In this guest post, Ian Shearer, managing director for Asia-Pacific and Europe, Middle East and Africa (EMEA) at Park Place Technologies, weighs in on what can be done to reduce the impact that datacentres have on local electricity grids
The news that the Greater London Authority (GLA) has informed developers that new, large-scale housing projects in West London could face delays when being hooked up to the local electricity grid due to “capacity constraints” has potential repercussions right across local and central government.
The constraints are being pinned, in part, to the large numbers of datacentres now operating in the region, with the Authority predicting it could take more than a decade to enhance grid capacity.
It’s no secret that datacentres with their requirement for always-on compute, consume more electricity than domestic consumers. But when desperately needed housing developments are potentially put on hold until 2035, it feels like a PR crisis for the datacentre industry. But can this impending dilemma be entirely laid at the door of datacentres?
There is no doubt that shared datacentre facilities in the area are enjoying increased popularity with co-location and hosted datacentre hubs located at the Virtus, Ark and ReWire campuses.
The GLA notes these datacentres consume the “equivalent of small cities…to power servers and to ensure resilience in service.” But this only tells the story locally. Contrastingly, if you take a viewpoint that looks across the wider picture across the capital, having deep concentrations of computing resources in shared configurations is significantly more efficient on overall grid consumption than running individual locally hosted datacentres spread across the whole of London.
So, of primary focus, and at a government level, should be the investment and speeding up of upgrade improvements to power networks from the National Grid and local electricity and distribution provider, SSEN.
Park Place Technologies frequently advises datacentre leads on how to decrease consumption, allowing datacentre hubs such as those in West London and along the M4 corridor to actively increase their own consumption-cutting efforts and focus on green efficiencies gained by using merged facilities.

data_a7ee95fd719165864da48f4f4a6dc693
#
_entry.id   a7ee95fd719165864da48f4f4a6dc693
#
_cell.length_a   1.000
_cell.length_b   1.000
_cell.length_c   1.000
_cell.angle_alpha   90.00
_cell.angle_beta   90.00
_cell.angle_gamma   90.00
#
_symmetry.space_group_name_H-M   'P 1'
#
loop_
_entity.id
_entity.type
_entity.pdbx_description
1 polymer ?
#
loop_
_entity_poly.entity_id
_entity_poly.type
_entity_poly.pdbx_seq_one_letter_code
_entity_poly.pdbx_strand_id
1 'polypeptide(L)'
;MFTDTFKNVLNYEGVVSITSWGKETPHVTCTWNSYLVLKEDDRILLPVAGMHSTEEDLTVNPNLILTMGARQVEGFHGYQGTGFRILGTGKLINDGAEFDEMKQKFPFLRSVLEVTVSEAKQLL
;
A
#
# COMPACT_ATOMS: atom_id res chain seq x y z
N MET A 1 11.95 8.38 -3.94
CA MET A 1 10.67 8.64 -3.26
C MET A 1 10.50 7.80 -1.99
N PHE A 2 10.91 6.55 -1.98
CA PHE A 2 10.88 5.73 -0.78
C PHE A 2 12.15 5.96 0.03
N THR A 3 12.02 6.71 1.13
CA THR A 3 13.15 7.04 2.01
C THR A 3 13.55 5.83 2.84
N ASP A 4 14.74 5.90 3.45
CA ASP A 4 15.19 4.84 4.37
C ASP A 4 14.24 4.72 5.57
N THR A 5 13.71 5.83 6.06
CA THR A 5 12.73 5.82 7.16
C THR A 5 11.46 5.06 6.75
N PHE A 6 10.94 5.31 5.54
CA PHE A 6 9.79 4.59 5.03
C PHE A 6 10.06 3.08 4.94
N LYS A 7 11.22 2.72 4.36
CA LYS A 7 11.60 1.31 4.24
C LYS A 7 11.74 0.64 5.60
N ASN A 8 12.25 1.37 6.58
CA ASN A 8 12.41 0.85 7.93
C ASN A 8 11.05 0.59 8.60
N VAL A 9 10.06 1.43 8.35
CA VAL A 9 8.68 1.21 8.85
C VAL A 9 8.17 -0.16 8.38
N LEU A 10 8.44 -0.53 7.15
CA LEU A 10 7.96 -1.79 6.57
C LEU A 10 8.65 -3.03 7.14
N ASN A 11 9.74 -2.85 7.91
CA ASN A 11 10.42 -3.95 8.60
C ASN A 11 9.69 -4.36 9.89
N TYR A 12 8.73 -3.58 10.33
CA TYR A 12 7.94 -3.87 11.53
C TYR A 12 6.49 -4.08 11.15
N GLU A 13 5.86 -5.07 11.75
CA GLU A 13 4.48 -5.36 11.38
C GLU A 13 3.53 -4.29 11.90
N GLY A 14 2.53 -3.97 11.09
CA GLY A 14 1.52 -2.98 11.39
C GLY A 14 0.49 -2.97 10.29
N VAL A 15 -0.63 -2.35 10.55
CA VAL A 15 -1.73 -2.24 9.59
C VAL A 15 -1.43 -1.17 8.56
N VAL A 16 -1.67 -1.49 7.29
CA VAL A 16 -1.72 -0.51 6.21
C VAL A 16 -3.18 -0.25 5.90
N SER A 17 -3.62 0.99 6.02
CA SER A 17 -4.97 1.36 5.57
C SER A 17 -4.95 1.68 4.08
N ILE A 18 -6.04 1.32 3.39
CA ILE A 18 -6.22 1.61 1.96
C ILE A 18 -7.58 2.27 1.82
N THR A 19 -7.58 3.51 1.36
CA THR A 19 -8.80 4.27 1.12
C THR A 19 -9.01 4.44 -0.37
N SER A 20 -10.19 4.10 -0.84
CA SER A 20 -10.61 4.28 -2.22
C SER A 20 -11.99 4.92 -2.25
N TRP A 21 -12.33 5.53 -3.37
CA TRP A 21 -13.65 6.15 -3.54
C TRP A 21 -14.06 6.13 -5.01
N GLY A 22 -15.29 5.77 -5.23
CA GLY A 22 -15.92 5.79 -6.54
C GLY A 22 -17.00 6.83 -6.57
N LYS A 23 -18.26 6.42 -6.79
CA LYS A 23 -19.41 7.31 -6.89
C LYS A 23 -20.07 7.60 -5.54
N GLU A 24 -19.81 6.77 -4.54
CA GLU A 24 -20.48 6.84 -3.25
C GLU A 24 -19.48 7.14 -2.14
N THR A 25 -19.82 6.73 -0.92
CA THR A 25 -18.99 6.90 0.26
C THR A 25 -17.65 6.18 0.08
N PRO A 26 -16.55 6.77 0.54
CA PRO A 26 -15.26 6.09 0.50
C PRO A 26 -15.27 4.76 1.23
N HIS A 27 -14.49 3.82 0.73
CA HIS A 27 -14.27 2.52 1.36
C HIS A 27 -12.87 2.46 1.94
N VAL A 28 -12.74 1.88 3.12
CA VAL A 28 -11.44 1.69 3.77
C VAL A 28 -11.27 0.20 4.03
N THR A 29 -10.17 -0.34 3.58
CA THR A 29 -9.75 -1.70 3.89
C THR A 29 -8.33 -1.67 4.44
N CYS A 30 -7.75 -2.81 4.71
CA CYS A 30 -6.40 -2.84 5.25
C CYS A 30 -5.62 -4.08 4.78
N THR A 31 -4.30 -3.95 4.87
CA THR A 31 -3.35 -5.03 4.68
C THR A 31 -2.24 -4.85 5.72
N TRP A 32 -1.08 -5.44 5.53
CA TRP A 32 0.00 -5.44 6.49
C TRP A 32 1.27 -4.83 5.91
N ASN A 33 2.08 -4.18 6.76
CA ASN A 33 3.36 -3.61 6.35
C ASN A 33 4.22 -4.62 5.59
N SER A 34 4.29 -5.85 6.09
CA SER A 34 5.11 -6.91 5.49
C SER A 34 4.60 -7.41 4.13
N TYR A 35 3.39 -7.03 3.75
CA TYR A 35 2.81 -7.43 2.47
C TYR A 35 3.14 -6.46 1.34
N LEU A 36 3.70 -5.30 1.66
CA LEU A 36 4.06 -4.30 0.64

Good examples of savings can be seen across the infrastructure. Examples include amalgamation of power support infrastructures such as individual Uninterruptible Power Supplies. In this case, instead, these power protection plants are consolidated and used more efficiently, or even replaced by efficient technology that would be out of reach for smaller datacentres, such as fly wheels.
Additionally, consumption of alternate and supplementary power options can be made more efficient (or even self-sustaining) when technology such as solar power and wind power can be deployed onsite and at an affordable scale, decreasing the drag on the grid. Local energy generation and local storage of power for peak times are now key imperatives. Cooling too used to require significant energy consumption overhead, but alternatives can now be delivered in unique ways, such as liquid cooling, which are more efficient and affordable at scale.
Forward-thinking datacentre operators argue it is not just about lowering energy consumption, it’s also about how waste products are treated that will allow us a glimpse of the future positive carbon impacts that datacentres can now achieve through waste heat utilisation.
Relatively new design concepts, such as datacentres offering Energy Reuse Effectiveness (ERE), provide server farms with the opportunity to switch from mass users to serious energy suppliers. This exciting approach to dealing with waste heat is set to be an important offsetting step to reach a future energy goal. For instance, in the Nordics by 2035, it’s envisaged that the heat waste generated from the cities’ large Stockholm Data Parks development will go on to heat 10% of the city. This usage model is also central to the government’s plan for UK net-zero by 2030.
With such positive locally generated initiatives now available for datacentres – especially those being built from the ground up – the industry has an exciting opportunity to reverse consumption trends and to allow domestic planning to regain priority. But it will need scrutiny, help and adherence to carbon efficiencies and on an ongoing basis. And while the industry catches up across the next few years, this won’t be the first instance of local authorities being forced to prioritise between domestic or commercial grid supply.